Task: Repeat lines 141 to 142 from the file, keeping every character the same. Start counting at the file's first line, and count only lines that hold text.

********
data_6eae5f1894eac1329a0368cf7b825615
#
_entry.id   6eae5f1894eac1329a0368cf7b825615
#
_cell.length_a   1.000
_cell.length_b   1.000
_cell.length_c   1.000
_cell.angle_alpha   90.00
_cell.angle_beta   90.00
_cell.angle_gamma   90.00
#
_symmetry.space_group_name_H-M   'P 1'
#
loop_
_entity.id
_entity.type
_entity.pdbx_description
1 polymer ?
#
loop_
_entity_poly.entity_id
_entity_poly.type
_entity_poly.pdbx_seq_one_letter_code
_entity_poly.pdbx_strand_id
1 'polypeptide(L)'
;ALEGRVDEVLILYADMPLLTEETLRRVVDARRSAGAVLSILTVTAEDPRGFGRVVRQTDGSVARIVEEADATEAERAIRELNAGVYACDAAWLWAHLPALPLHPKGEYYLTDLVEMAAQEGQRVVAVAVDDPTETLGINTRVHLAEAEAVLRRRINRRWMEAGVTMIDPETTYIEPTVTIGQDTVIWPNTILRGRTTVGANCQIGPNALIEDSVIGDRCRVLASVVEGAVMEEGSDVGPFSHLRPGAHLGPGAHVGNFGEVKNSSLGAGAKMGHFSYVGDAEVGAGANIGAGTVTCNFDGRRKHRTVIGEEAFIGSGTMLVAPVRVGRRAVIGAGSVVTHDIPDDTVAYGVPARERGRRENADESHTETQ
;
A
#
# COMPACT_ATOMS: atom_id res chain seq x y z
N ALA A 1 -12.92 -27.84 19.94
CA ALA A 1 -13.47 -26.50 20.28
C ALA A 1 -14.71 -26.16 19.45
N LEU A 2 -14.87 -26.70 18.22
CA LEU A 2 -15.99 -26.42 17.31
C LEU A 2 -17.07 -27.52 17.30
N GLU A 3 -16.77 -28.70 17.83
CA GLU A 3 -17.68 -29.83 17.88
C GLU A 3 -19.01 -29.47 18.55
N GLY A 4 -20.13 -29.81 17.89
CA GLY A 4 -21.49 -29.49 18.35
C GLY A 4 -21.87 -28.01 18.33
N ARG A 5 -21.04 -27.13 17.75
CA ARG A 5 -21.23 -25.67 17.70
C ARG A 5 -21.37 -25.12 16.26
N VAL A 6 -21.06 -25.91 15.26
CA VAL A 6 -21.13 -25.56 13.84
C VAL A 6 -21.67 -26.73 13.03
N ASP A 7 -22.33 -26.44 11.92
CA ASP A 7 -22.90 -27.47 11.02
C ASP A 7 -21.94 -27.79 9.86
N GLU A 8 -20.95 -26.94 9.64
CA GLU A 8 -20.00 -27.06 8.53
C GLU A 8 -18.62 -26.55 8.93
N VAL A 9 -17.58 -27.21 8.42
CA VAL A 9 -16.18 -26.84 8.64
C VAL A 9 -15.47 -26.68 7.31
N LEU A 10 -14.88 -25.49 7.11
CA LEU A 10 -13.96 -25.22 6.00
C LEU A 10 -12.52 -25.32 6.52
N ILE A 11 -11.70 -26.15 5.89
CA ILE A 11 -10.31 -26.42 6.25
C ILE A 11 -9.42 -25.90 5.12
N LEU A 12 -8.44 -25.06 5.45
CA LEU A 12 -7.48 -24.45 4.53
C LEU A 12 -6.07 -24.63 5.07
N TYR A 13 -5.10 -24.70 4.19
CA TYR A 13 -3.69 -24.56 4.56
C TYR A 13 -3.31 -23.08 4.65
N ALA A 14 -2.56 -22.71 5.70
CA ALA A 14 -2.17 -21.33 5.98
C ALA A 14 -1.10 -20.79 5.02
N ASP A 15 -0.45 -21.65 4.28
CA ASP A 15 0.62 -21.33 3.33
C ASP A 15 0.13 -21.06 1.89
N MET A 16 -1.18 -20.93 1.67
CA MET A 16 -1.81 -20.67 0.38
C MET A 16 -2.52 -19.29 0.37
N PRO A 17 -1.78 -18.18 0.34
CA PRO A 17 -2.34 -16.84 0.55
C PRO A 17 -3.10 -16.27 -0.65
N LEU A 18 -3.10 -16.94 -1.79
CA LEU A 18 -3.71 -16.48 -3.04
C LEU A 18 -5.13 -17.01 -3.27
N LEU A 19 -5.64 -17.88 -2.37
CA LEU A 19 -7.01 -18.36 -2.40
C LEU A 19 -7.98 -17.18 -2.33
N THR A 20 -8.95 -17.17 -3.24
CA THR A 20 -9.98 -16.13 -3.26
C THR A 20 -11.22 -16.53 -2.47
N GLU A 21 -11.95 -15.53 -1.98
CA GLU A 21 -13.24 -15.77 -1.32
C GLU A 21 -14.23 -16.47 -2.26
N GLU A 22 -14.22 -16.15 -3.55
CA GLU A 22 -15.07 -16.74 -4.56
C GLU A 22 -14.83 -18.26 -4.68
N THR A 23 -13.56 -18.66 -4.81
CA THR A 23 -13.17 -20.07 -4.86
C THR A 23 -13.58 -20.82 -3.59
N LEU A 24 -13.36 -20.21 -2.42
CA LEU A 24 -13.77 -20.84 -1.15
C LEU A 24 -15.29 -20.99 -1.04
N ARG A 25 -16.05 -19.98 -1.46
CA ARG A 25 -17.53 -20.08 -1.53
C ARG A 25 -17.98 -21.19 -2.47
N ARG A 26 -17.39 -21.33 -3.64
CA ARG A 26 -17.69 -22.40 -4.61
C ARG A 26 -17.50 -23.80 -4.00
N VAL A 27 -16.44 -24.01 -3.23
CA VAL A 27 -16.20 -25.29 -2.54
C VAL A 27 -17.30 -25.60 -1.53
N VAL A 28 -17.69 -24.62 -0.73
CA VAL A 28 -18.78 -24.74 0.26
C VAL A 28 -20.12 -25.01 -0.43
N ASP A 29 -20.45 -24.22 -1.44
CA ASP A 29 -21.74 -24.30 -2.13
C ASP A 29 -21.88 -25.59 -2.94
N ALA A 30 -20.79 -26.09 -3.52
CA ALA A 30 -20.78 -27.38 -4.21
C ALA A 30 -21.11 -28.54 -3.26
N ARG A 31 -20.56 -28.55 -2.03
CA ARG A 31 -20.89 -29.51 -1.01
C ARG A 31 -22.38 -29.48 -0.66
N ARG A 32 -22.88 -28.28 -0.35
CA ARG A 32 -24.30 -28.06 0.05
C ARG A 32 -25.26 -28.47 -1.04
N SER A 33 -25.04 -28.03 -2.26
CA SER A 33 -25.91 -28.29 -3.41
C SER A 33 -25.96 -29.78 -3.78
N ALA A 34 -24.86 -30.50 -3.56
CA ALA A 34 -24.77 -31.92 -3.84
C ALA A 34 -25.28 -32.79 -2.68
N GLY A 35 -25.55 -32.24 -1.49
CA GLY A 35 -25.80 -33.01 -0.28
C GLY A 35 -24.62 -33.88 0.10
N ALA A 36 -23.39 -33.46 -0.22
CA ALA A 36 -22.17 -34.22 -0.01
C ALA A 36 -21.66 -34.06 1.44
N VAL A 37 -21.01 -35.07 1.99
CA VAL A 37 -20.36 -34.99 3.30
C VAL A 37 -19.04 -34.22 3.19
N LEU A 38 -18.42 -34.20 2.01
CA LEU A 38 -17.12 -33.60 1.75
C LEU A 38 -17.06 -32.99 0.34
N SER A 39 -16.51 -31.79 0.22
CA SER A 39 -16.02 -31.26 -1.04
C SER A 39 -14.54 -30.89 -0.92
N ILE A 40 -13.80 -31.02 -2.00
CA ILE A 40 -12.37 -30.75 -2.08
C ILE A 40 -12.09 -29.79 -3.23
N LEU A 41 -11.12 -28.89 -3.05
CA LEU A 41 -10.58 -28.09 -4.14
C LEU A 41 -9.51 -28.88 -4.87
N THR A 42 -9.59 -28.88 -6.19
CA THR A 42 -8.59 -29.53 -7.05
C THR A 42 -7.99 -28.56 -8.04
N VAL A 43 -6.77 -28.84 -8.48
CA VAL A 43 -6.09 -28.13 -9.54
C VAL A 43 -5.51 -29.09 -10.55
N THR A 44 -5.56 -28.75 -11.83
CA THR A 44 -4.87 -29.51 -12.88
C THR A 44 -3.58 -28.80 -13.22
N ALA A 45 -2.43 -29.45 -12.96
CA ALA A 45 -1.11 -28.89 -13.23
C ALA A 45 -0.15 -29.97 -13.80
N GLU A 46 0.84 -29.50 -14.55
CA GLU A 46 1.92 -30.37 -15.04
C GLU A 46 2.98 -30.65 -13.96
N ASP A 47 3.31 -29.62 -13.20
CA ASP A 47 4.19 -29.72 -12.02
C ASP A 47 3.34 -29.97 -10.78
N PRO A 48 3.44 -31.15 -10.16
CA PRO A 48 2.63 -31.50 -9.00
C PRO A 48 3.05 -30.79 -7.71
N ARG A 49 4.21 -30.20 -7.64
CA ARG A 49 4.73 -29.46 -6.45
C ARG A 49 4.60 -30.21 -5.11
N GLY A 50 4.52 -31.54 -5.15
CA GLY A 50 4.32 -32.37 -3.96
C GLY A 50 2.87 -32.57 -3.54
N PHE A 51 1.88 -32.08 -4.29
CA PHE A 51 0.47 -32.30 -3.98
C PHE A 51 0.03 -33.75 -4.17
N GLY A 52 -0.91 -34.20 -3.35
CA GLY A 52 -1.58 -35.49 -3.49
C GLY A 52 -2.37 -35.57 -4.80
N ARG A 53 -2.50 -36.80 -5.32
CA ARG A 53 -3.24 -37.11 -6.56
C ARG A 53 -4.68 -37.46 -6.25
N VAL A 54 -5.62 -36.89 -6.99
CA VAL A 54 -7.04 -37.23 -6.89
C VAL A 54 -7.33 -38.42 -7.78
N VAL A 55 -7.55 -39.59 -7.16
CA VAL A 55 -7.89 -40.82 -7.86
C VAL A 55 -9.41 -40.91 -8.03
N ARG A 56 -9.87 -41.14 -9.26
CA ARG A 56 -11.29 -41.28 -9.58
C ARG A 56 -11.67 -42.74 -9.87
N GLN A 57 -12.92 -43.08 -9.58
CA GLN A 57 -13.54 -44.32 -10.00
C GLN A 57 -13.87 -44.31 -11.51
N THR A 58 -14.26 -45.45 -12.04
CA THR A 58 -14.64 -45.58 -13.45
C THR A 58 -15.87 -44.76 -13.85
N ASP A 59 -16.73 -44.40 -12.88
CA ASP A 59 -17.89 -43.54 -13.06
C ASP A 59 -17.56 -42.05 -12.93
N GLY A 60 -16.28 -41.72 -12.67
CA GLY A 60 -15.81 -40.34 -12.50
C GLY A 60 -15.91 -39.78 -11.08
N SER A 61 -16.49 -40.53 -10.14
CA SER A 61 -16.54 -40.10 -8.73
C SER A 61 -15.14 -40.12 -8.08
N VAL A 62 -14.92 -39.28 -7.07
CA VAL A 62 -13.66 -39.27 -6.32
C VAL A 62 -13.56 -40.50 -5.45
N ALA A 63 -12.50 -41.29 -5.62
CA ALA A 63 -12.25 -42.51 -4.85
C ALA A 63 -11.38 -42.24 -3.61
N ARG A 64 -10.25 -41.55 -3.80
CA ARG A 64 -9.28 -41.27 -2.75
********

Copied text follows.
C VAL A 37 -19.04 -34.22 3.19
N LEU A 38 -18.42 -34.20 2.01